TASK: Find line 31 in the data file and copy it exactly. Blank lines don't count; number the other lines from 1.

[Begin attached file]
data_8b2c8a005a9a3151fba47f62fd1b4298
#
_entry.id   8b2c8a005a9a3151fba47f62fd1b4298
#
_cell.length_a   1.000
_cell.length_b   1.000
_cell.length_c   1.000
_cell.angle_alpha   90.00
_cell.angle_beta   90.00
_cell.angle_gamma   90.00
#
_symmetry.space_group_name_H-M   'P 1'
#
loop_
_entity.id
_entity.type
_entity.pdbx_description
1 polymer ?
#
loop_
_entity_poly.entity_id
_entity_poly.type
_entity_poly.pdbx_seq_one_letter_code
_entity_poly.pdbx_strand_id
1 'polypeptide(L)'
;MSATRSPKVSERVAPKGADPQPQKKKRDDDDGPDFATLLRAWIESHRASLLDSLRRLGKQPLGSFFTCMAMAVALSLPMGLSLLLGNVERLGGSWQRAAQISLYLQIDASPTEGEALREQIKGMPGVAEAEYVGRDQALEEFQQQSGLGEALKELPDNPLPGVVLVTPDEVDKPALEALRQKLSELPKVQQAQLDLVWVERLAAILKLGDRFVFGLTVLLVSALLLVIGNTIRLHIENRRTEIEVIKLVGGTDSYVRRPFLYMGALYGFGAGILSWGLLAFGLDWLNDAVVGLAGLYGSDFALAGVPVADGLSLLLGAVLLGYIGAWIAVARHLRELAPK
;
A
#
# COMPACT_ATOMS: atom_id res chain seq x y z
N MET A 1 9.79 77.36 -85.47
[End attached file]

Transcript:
N MET A 1 9.79 77.36 -85.47